Who we are:
- RX Radio is a radio station run by and for children operating from the Red Cross War Memorial Children’s Hospital.
- It is the first radio station in the world that trains child reporters to broadcast from within a hospital.
- In the last 2 years, RX Radio has trained 76 child / young reporters (ages 4 to 18), 67% are patients at Red Cross and 33% siblings or friends.
- A team of five staff, volunteers and former reporters (ages 18+) work behind the scenes to train, coordinate, and support the reporters – but the children are always behind the microphones and are active participants in the production; they design their own shows, choose the music, invite guests, write interview questions, and even plan fundraising events.
What we do:
- RX Radio broadcasts 24/7, LIVE and Pre-recorded programmes (including shows, music, podcasts, and radio diaries).
- The station transmits audio and images through the hospital’s internal television system to all wards and public spaces in the hospital.
- We also live-stream the same content on our website and app, and frequently update our social media (Facebook, Twitter, Instagram).
- Magazine-format shows consist of music, interviews, stories, news, weather, and traffic updates. Children in the hospital can also participate in the shows through song requests, dedications, live games and prize giveaways by calling or interacting with our social media.
- To become an RX Radio reporter, children first complete basic training: a week of workshops about important life skills (e.g. listening, storytelling), radio reporting and production skills.
- At the end of the week, children produce a five-minute audio-visual “radio diary” where they tell a story of their choice, and many narrate their experience in the hospital. After basic training, they have the choice to become an official RX Radio reporter. They then can participate in on-going training: workshops led by staff and guest facilitators from a variety of fields.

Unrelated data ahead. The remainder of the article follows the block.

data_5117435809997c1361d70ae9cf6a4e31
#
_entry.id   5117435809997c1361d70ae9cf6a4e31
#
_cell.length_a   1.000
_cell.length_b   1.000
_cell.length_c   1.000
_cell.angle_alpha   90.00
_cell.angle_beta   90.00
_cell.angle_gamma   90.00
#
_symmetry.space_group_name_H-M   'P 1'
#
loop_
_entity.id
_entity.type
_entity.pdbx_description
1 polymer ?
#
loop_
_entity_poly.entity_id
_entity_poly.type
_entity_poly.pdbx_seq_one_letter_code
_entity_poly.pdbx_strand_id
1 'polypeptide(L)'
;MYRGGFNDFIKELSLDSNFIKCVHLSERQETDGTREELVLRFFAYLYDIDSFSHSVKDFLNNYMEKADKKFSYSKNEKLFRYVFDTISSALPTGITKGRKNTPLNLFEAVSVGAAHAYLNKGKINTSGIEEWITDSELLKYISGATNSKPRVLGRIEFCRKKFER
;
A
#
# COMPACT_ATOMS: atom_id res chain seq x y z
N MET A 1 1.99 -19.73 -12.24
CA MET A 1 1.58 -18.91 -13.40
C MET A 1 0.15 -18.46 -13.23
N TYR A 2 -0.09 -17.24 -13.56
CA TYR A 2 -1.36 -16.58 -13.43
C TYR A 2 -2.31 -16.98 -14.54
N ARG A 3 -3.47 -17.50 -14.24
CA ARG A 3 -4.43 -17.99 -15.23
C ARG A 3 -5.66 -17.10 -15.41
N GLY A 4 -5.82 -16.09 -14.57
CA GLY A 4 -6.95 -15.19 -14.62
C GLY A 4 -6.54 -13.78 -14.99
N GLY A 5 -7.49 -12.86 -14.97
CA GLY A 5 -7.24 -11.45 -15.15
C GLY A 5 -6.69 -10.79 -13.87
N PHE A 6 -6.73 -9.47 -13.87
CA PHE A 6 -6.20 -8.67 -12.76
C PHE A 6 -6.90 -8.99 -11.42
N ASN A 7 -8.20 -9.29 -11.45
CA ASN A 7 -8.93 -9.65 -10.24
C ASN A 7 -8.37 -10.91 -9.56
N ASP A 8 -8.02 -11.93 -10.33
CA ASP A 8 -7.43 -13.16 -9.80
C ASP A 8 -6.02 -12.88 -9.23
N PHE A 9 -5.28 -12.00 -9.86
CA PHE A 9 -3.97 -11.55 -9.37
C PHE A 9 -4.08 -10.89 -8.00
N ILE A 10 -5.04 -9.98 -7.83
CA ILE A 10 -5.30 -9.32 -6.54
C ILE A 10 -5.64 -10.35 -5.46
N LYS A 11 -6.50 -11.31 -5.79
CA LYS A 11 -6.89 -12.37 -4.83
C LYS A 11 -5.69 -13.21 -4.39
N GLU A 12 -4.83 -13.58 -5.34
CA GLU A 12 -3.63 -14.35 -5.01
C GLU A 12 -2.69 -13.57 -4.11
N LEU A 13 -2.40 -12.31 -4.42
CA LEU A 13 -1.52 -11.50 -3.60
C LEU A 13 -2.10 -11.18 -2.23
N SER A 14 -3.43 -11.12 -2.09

Objectives - We strive to
- Improve children’s experiences of the hospital and of their illness;
- Increase adult understanding of children’s experiences of chronic illness/hospital;
- Inform improved health worker and hospital practice;
- Produce quality audio programmes by children and for children.
A brief history:
- RX Radio officially began operations on November 1st 2016, under the wing of the Red Cross Children’s Hospital Facility Board and supported by the Children’s Hospital Trust.
- The station is now a registered Non-Profit Company under the Companies and Intellectual Property Commission.
- The Independent Communications Authority of South Africa (ICASA) has put a moratorium on the issuing of community radio licenses since 2015, so RX Radio has not yet been able to broadcast over FM frequencies, but the station will apply for the FM license once the moratorium is lifted and is now exploring zero rate access to data to listen to RX Radio via the internet with different service providers.
Measuring the impact:
- An exploratory qualitative study from Stellenbosch University provides support for the RX Radio model as a tool that positively contributes to patients’ lives.
- For child reporters, participation in the program builds self-esteem, confidence, communication and social skills, all of which transfer into other spheres (e.g. school performance & career training). Audience research has found that for child listeners, the program improves mood, provides entertainment, calms fears about illness and hospital, and introduces positive role models.
- Since engaging with RX Radio content, many health workers have reported increased awareness and understanding of children’s needs in the face of chronic illness. RX Radio is becoming a tool to improve intergenerational dialogue among patients, families, and health workers. During 2019, a Master’s student from the UCT Psychology department will be conducting research on the impact of RX Radio on children, parents, hospital community and listeners.
- RX Radio is partnering with the WC Provincial Department of Health to increase the reach of our broadcasts in other hospitals.
- This year (2019) we are starting a pilot program with Paarl Hospital. By 2021, we plan to reach another four hospitals with paediatric wards in the Western Cape. The vision is to reach every hospital with a paediatric ward in South Africa.